The meaning (and the spelling) of most of the Spanish and Quechua terms
below may vary a great deal, depending on context. Here, and throughout the
book, I have opted for what seems the most accessible, useful version of non-
English words to ease the imagined reader's way, but this glossary may also be
taken as an invitation to further explorations of meaning.
aclIa: A virgin woman chosen to serve the Inca.
aclIahuasi: House of women chosen to serve the Inca.
audiencia: A Spanish viceregal court and governing body, made up of judges
(oidores) and a president.
aylIu: Andean kinship group, made up of people claiming descent from a com-
boota: A woman living under informal religious vows.
beaterio: Community or house of women living under informal religious vows
(also known as recogimiento).
cabildo: A municipal council.
cacique: Caribbean term used by Spaniards throughout the Americas to refer to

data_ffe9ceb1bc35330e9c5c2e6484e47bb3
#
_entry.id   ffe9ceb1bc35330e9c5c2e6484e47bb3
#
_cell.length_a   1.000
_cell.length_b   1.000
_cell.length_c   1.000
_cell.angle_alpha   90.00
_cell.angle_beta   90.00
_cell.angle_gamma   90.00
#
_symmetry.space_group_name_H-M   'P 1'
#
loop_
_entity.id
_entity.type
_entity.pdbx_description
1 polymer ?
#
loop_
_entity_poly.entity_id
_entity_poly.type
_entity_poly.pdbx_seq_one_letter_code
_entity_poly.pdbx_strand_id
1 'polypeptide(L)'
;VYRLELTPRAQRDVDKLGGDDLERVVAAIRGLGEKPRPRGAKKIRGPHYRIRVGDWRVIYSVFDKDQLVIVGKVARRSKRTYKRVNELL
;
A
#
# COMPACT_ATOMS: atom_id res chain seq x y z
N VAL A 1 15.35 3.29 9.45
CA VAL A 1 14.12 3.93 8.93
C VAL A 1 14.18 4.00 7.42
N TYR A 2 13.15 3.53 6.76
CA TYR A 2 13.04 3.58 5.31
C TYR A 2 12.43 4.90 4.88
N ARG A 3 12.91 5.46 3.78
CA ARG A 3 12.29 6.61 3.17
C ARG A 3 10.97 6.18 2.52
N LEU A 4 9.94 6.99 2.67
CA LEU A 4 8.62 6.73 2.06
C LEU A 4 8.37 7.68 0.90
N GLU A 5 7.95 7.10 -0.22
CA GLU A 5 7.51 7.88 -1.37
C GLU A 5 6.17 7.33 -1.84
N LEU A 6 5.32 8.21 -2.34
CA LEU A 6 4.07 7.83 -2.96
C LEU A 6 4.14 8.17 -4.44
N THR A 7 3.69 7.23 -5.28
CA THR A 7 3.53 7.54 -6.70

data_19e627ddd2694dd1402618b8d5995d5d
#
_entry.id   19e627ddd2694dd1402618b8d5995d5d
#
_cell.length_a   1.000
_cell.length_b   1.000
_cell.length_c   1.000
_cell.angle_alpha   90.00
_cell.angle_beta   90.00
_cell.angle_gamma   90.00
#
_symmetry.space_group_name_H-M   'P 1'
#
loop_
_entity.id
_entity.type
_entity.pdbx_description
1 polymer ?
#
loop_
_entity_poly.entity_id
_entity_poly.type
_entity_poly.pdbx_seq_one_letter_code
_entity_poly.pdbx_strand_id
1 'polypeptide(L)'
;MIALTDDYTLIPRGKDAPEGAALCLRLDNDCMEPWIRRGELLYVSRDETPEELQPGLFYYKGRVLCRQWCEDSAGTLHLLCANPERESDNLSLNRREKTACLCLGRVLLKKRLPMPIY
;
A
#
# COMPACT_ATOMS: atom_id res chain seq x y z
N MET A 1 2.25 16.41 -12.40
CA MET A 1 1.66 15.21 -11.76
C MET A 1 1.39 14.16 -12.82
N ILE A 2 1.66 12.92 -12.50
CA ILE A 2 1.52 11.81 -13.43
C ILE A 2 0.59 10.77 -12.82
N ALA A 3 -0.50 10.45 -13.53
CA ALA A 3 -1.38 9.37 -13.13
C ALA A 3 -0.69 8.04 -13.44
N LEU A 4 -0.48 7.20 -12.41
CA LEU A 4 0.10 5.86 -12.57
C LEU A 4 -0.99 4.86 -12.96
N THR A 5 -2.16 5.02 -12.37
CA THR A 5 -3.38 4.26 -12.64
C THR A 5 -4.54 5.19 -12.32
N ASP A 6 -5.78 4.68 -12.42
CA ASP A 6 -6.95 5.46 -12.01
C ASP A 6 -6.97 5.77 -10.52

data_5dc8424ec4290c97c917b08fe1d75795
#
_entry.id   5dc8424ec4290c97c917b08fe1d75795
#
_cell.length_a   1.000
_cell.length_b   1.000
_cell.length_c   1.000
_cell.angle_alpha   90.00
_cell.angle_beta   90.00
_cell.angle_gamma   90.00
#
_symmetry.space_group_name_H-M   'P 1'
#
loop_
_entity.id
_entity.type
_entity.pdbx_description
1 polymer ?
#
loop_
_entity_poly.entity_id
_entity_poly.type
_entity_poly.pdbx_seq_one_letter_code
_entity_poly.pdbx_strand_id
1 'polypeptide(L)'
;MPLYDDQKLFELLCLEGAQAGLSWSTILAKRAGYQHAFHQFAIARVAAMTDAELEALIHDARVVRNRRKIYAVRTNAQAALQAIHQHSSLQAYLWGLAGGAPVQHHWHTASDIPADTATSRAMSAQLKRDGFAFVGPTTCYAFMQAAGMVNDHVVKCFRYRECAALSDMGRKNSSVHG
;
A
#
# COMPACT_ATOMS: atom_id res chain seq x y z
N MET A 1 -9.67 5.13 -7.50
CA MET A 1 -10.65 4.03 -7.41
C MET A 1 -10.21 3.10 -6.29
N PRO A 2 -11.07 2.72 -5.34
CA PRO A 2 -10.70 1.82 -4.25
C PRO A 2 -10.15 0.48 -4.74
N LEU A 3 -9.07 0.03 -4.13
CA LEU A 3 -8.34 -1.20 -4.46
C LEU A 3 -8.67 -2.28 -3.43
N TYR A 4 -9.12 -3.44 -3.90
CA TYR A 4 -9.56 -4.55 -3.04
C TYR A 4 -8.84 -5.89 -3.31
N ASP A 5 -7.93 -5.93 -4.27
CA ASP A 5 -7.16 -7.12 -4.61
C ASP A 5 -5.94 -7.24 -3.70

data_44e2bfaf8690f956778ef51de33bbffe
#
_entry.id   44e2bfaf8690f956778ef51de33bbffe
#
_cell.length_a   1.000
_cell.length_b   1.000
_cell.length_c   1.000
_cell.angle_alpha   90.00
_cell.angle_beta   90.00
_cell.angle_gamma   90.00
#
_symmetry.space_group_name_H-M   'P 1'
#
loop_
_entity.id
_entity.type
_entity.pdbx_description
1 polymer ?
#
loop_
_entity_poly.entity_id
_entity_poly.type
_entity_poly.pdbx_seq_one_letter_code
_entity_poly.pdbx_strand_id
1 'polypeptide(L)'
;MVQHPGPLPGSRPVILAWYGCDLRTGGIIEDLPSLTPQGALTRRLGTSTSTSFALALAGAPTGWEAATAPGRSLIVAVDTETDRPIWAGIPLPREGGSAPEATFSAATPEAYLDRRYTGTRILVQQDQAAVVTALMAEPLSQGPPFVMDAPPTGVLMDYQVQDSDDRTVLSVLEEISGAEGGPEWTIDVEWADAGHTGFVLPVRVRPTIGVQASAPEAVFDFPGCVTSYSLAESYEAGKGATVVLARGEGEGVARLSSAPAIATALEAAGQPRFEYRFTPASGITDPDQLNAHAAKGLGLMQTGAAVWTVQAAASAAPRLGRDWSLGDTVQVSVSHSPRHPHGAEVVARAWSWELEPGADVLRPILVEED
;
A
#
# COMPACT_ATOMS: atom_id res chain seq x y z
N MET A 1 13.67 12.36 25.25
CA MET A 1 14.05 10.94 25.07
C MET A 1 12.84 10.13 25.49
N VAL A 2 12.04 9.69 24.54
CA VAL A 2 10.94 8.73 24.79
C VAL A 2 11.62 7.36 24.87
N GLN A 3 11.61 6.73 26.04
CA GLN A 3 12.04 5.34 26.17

indigenous chiefs; in the Andes, a synonym for kuraka.
censo al qui tar: Colonial Peruvian term for a censo consignativo, a credit transaction
giving the creditor the right to collect a yearly income (reditos) on the sum
extended as credit (principal), until such time as the borrower decided to
pay the creditor the full amount of the principal. The transaction is often
compared to a mortgage, since the borrower was required to secure the
deal by offering a piece of property as collateral. (For the attendant risks,
see below, concurso de acreedores.)
censualista: The creditor in a censo transaction.
censuatario: The borrower in a censo al quitar, or lessee in a venta a censo. This
usage, common in colonial Peru, varied elsewhere: censuario; censatario.
chorrillo: An urban textile-producing workshop; such operations were gener-
ally much smaller than Cuzco's obrajes.
concurso de acreedores: Legal action by creditors to recover the principal and an-
nual payments owed on a piece of real property. A concurso involved the